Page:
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Anthony v. Equifax Information Services, LLC

United States District Court, E.D. California

February 5, 2015



TROY L. NUNLEY, District Judge.

This matter is before the Court pursuant to Defendant Equifax Information Services, LLC.'s ("Equifax") Motion for Leave to File Third Party Complaint. (ECF No. 41.) Plaintiff Robert James Anthony ("Plaintiff") has filed an opposition to Equifax's motion. (ECF No. 44.) The Court has carefully considered the arguments raised in Equifax's motion and reply, as well as Plaintiff's opposition. For the reasons set forth below, Equifax's motion for leave to file a third-party complaint is GRANTED.


Plaintiff alleges that he had an excellent credit record until March 2012, when he began to receive notifications from banks and credit card companies stating that his credit limits were being reduced or terminated due to his poor credit history. (Compl., ECF No. 1 at ¶¶ 11, 13.) He requested a copy of his credit report and discovered that it contained credit accounts that did not belong to him. (ECF No. 1 at ¶ 17.) These accounts belonged to his son, Robert John Anthony, ("Robert") who had recently filed for bankruptcy and had a poor credit history. (ECF No. 1 at ¶ 13; ECF No. 41 at 2.) Plaintiff contacted the credit companies to inform them of the errors and to have the credit accounts removed from his credit history. (ECF No. 1 at ¶¶ 14-15.) He also informed Equifax of Robert's prior addresses and current address. (ECF No. 1 at ¶ 17.) Plaintiff alleges that Equifax's responses to, and investigations of his challenges to his credit report, were inadequate and unreasonable under the Fair Credit Reporting Act ("FCRA") and the California Consumer Credit Reporting Agencies Act ("CCCRAA"). (ECF No. 1 at ¶¶ 76, 128.) Plaintiff filed a complaint against Equifax on July 16, 2013, alleging violations of the FCRA and CCCRAA. (ECF No. 1.)

During discovery, Equifax received a report from its expert informing Equifax that Robert had engaged in fraud. (ECF No. 41 at 2; Def. Equifax's Reply in Supp. of Mot. For Leave to File Third Party Compl., ECF No. 47 at 9.) Specifically, Robert opened credit card accounts using Plaintiff's personal identifiers. (ECF No. 41 at 3.) Equifax filed the report on July 9, 2014, and moved to implead Robert on August 11, 2014. (ECF No. 47 at 9; ECF No. 41.)[1]


"A defending party may, as third-party plaintiff, serve a summons and complaint on a nonparty who is or may be liable to it for all or part of the claim against it." Fed.R.Civ.P. 14(a)(1). If a defendant files the third-party complaint more than fourteen days after serving its original answer, the defendant must, by motion, obtain the court's leave to file its third-party complaint. Id. The decision whether to implead a third-party defendant is addressed to the sound discretion of the trial court. Southwest Adm'rs., Inc. v. Rozay's Transfer, 791 F.2d 769, 777 (9th Cir. 1986). "Rule 14 is to be construed liberally in favor of allowing impleader." Bel Air Mart v. Arnold Cleaners, Inc., No. 2:10-cv-02392-MCE-EFB, 2014 WL 3939147 *3 (E.D. Cal. Aug. 11, 2014). In exercising its discretion as to impleader, the court must "balance the desire to avoid circuitry of actions and to obtain consistent results against any prejudice that the plaintiff might suffer from complications of the case." Square 1 Bank v. Lo, No. 12-cv-05595-JSC, 2014 WL 1154031 *2 (N.D. Cal. Mar. 20, 2014).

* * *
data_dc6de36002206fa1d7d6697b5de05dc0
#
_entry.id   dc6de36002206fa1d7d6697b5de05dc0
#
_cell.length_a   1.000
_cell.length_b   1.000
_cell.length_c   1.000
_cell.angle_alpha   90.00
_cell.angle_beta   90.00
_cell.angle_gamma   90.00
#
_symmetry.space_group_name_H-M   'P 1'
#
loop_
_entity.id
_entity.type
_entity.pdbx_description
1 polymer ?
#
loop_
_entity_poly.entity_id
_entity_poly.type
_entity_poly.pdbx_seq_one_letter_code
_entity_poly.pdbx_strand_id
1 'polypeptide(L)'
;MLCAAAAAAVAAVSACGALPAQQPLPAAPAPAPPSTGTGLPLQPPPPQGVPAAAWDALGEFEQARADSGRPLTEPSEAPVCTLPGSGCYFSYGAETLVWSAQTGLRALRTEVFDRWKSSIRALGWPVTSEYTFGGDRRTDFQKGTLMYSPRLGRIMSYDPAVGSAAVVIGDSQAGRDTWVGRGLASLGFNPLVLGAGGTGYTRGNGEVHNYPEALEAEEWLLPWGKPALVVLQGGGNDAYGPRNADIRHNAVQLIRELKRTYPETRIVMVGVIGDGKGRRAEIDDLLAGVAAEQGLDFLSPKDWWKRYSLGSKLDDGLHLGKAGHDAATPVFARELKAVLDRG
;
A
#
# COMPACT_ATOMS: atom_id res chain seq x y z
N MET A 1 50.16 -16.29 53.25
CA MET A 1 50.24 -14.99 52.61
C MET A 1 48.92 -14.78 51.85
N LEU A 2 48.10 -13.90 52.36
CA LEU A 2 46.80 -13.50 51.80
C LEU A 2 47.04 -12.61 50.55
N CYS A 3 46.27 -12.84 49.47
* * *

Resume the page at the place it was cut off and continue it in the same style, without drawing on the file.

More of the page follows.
"The crucial characteristic of a Rule 14 claim is that defendant is attempting to transfer to the third-party defendant the liability asserted against him by the original plaintiff." Stewart v. Am. Int'l Oil & Gas Co., 845 F.2d 196, 200 (9th Cir. 1988). It is not sufficient that a third-party claim is related or arises out of the same set of facts. U.S. v. One 1977 Mercedes Benz, 708 F.2d 444, 452 (9th Cir. 1983), cert. denied, 464 U.S. 1071 (1984). "[A] third-party claim may be asserted only when the third party's liability is in some way dependent on the outcome of the main claim and the third party's liability is secondary or derivative." One 1977 Mercedes Benz, 708 F.2d at 452; see also Stewart, 845 F.2d at 199-200. In deciding whether to allow a third-party complaint, courts find it helpful to consider: "(1) prejudice to the original plaintiff; (2) complication of issues at trial; (3) likelihood of trial delay; and (4) timeliness of the motion to implead." Irwin v. Mascott, 94 F.Supp.2d 1052, 1056 (N.D. Cal. 2000); see also Zero Tolerance Entm't, Inc. v. Ferguson, 254 F.R.D. 123, 127 (C.D. Cal. 2008).


Equifax asserts that all four of the aforementioned factors weigh in favor of granting its motion. The Court addresses each factor separately below.

A. Prejudice to the Original Plaintiff

Equifax contends Plaintiff would not be prejudiced as a result of its proposed third-party complaint. (ECF No. 41 at 10.) First, Equifax asserts that Plaintiff knew or should have known that the damage to Plaintiff's credit was the result of his son's fraud. (ECF No. 41 at 10.) Second, Equifax argues that because Robert has been deposed and documents concerning Robert's fraudulent accounts and bankruptcy have already been produced by third parties, there is no need for additional discovery. (ECF No. 41 at 10.) Third, Plaintiff has not indicated that he will experience prejudice other than the possibility of delay.[2] (ECF No. 44 at 12.) In response, Equifax argues that any delay would be outweighed by the benefits to judicial efficiency since the issue of Robert's fraud will be a part of the original claim regardless of whether the motion to implead is granted. (ECF No. 47 at 10.) The Court agrees with Equifax assertions and finds that the original plaintiff would not be prejudiced.

B. Complication of Issues at Trial

Equifax contends that the third-party claim is a necessary part of the litigation of the original claim and will not complicate issues at trial. (ECF No. 41 at 9.)